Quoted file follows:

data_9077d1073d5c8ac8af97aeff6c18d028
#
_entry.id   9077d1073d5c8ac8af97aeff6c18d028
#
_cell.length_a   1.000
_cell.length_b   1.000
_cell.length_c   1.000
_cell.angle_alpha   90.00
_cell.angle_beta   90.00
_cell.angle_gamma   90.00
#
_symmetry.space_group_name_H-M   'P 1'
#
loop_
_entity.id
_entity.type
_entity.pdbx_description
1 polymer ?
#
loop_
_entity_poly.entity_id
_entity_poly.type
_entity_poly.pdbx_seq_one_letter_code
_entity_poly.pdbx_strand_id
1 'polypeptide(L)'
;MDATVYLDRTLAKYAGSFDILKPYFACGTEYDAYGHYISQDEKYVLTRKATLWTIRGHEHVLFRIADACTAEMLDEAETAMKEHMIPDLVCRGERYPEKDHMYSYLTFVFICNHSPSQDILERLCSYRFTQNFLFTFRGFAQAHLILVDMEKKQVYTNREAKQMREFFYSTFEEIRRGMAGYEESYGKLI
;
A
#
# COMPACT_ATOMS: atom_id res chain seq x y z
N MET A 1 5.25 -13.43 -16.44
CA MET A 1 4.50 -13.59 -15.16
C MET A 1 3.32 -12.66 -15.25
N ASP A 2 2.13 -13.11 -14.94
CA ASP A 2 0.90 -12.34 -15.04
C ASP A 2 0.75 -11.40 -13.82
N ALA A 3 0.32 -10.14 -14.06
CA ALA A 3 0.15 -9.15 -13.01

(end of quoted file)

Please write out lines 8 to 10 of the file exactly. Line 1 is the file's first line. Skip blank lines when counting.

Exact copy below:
_cell.angle_alpha   90.00
_cell.angle_beta   90.00
_cell.angle_gamma   90.00